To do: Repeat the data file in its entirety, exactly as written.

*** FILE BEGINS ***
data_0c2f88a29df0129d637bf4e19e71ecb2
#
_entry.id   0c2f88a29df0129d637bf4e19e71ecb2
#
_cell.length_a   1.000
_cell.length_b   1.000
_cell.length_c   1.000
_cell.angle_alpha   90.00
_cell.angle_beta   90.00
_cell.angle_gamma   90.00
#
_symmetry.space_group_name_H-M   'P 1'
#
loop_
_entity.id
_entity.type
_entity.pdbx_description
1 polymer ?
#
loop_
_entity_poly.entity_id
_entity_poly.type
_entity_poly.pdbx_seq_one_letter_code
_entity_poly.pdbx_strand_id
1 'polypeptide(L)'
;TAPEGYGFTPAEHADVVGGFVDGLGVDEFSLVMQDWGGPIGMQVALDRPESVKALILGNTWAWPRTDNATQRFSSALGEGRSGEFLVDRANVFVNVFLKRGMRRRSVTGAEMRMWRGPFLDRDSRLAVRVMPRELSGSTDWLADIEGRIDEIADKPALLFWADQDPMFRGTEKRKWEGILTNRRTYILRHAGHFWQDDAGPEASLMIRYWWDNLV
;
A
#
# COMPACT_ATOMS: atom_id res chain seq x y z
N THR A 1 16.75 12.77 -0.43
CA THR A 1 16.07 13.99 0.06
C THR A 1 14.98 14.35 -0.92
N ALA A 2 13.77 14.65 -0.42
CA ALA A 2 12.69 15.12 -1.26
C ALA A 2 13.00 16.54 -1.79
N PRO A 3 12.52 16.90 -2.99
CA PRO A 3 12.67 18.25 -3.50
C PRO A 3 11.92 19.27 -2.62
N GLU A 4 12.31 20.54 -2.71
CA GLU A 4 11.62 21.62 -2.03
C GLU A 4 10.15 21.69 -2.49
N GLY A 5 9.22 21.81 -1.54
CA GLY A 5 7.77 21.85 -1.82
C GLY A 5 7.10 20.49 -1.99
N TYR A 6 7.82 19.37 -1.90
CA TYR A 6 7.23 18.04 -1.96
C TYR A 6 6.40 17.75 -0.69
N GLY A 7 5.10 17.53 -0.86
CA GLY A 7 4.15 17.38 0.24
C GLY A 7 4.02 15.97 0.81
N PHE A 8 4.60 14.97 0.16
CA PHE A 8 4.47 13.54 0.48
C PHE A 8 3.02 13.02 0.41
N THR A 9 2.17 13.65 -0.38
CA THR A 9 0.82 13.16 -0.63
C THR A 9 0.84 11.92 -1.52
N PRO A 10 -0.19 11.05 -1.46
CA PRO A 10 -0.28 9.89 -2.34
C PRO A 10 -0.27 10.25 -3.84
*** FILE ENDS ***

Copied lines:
data_0c2f88a29df0129d637bf4e19e71ecb2
#
_entry.id   0c2f88a29df0129d637bf4e19e71ecb2
#
_cell.length_a   1.000
_cell.length_b   1.000
_cell.length_c   1.000
_cell.angle_alpha   90.00
_cell.angle_beta   90.00
_cell.angle_gamma   90.00
#
_symmetry.space_group_name_H-M   'P 1'
#
loop_
_entity.id
_entity.type
_entity.pdbx_description
1 polymer ?
#
loop_
_entity_poly.entity_id
_entity_poly.type
_entity_poly.pdbx_seq_one_letter_code
_entity_poly.pdbx_strand_id
1 'polypeptide(L)'
;TAPEGYGFTPAEHADVVGGFVDGLGVDEFSLVMQDWGGPIGMQVALDRPESVKALILGNTWAWPRTDNATQRFSSALGEGRSGEFLVDRANVFVNVFLKRGMRRRSVTGAEMRMWRGPFLDRDSRLAVRVMPRELSGSTDWLADIEGRIDEIADKPALLFWADQDPMFRGTEKRKWEGILTNRRTYILRHAGHFWQDDAGPEASLMIRYWWDNLV
;
A
#
# COMPACT_ATOMS: atom_id res chain seq x y z
N THR A 1 16.75 12.77 -0.43
CA THR A 1 16.07 13.99 0.06
C THR A 1 14.98 14.35 -0.92
N ALA A 2 13.77 14.65 -0.42
CA ALA A 2 12.69 15.12 -1.26
C ALA A 2 13.00 16.54 -1.79
N PRO A 3 12.52 16.90 -2.99
CA PRO A 3 12.67 18.25 -3.50
C PRO A 3 11.92 19.27 -2.62
N GLU A 4 12.31 20.54 -2.71
CA GLU A 4 11.62 21.62 -2.03
C GLU A 4 10.15 21.69 -2.49
N GLY A 5 9.22 21.81 -1.54
CA GLY A 5 7.77 21.85 -1.82
C GLY A 5 7.10 20.49 -1.99
N TYR A 6 7.82 19.37 -1.90
CA TYR A 6 7.23 18.04 -1.96
C TYR A 6 6.40 17.75 -0.69
N GLY A 7 5.10 17.53 -0.86
CA GLY A 7 4.15 17.38 0.24
C GLY A 7 4.02 15.97 0.81
N PHE A 8 4.60 14.97 0.16
CA PHE A 8 4.47 13.54 0.48
C PHE A 8 3.02 13.02 0.41
N THR A 9 2.17 13.65 -0.38
CA THR A 9 0.82 13.16 -0.63
C THR A 9 0.84 11.92 -1.52
N PRO A 10 -0.19 11.05 -1.46
CA PRO A 10 -0.28 9.89 -2.34
C PRO A 10 -0.27 10.25 -3.84